While I respect that Bendis didn’t back down or bother to apologize, The Stranger piece makes a good point that it’s a bit goofy to take the writer of All New X-Men (or whatever Marvel book they mentioned) as the last word on the subject. Just because he teaches a community college course doesn’t mean we’re talking about John Cheever here. You ask a guy who writes five all-ages corporate superhero comics a month and you’re gonna get a “quality over quantity” reply FOR SURE.

Good advice all around.

As I graduated high school, I wanted to work in magazines — specifically, long-form essay work. It’s what I do now, but I spent several years doing freelance work and newswriting. I wasn’t nearly skilled or educated enough at the time to jump into the detailed, extensive kind of work I do today. The best way to become a better writer is to write. If you can’t do that, then you aren’t a writer. I’ve put in my 10k hours but I’m still working on my craft; that’s just what an artist does.

As for fiction writing in particular. Your #3 is spot on: finish. There are plenty other books and bloggers who can articulate this better than I can, but if you don’t put everything you have into your story, if you don’t care about it enough to finish it, then why would an editor, publisher, or reader?

A writer writes. If you are not writing, don’t say you are a writer. If you “like” to write, you are a hobbyist.

The best story I read, was about a newbie violinist who caught a maestro and ask him for advice. He played for him. The maestro told the newbie, “You lack the fire.” Crushed, the newbie gave up the violin and went went into business. Years later, he ran into the maestro and they caught up. The young man asked the maestro how he could tell the young man lacked the fire in playing. The maestro replied casually, “Oh, I tell every one that.”

My take away, if you have a fire inside to tell stories, nothing can stop you. You won’t even listen to naysayers, you will find a way to tell your story.

Let’s face it, the original question writer did not want practical advice and neither did his sympathizers – tumblr is just overly sympathetic towards timewasters.

Im an aspiring writer but i guess ive been either too lazy or more importantly too afraid to put something out there for fear of rejection so i think thats a big part of writers block.

so thanks for the advice.

Guess what? Whether you don’t like Bendis’s “terse” answer or not, he’s correct. You may not like Bendis for whatever reason, but there’s a reason why he has multiple paying gigs at Marvel: He produces the work.

If you don’t write, you’re not a writer. You’re someone who *wants* to be a writer. You don’t have to be writing the next great american novel. You could be writing short stories. You could be writing journal entries. You could be writing scripts. There’s no reason for you to NOT be writing if you think you’re a writer.

Write one professional comic book script per month. It will change your life. I’m the new writer on SURVIVORMAN. Excelsior!

If you need to *find* something to write about, if you don’t already have a head full of things that you want to get into written form, ideas that you want to express …. WHY do you want to be a writer? Writing isn’t an end in itself, it’s a means of getting those things out. Without them, you’re missing the point.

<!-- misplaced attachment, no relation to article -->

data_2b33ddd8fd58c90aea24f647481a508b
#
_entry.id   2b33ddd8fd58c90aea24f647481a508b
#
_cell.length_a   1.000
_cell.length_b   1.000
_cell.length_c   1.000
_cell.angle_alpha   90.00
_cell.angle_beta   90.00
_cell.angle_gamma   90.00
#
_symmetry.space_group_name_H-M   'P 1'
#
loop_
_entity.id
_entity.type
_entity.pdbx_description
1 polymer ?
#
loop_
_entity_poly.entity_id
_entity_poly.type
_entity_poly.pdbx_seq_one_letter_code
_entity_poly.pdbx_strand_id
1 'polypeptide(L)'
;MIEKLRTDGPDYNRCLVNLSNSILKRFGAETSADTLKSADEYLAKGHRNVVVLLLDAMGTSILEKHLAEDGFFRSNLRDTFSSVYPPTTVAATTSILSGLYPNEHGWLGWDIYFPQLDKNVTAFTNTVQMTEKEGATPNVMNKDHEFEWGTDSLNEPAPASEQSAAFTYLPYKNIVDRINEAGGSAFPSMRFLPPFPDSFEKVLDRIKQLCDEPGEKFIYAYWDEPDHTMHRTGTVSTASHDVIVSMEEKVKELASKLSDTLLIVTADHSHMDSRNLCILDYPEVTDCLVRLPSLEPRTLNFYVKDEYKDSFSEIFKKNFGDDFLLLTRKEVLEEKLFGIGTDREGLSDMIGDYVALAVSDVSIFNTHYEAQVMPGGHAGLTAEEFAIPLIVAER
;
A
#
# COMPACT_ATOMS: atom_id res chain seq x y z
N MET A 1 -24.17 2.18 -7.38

It sounds like wanting to be a rock star but not having any music running in your head. Or wanting to be a lawyer but not seeing any legal issue that interests you. Or wanting to be a teacher but not knowing what to teach. Or wanting to be a traveler, but not having any idea where. Don’t focus on something you want to BE, focus on something you want to DO.

In reply to the comment above me (Jason – -)

I get what you’re saying… but -
Everybody has to start somewhere. I imagine there are plenty of rock stars and songwriters that chased that dream initially without any music running in their head. Sometimes you have to start doing what you want to do before you find what form it will take. Sometimes people start a cover band with their high school buddies, and it turns into a band with original music, and then 5 years later they’re a touring band. Some people find a vocation they love with a detailed plan and minimal doubts. Some people find a vocation they love by stumbling into it.

I’d even say there are pitfalls with having a head full of ideas you’re dying to get out, especially when these are ideas you think about for a long time before you actually start seriously writing. This can lead to a state where one is not open to new ideas that come while writing, and it can result in people working on their 1,2000 page fantasy epic, when their creative progress and current skill level would be better served by working on a 33 page short story.

Jordan T. Maxwell

December 28, 2013 at 7:56 am

you know what all of your perfectly valid bits of advice boil down to though, right? “WRITE!”

1. Write something.
2. Write anything.
3. Write until it’s finished.
4. Sit down and write.
5. Write for money (if you can).
6. JUST WRITE ALREADY!

he may have taken fewer words to say it, but that’s the underlying truth of it all. writers write. if you can’t face that truth and embrace it, then you’re already doomed and no further advice, regardless of how true and wise it may be, is going to make a lick of difference.

Ron Marz said something similar once, that too many people confuse “writing” with “typing.” Actual writing is mostly mental prep before the fingers hit the keyboard, so I think it’s a lot more nuts n’ bolts than a “writers write” blanket statement.

@Jason A. Quest

Exactly. I’ve been working on some stories I just need to see realized, all these ideas that just need to be put on the page. If you don’t already have dozens of ideas for stories (or non-fiction work as well) then the best way to go about finding subjects to write about is read. Read anything you’re interested in and get inspired!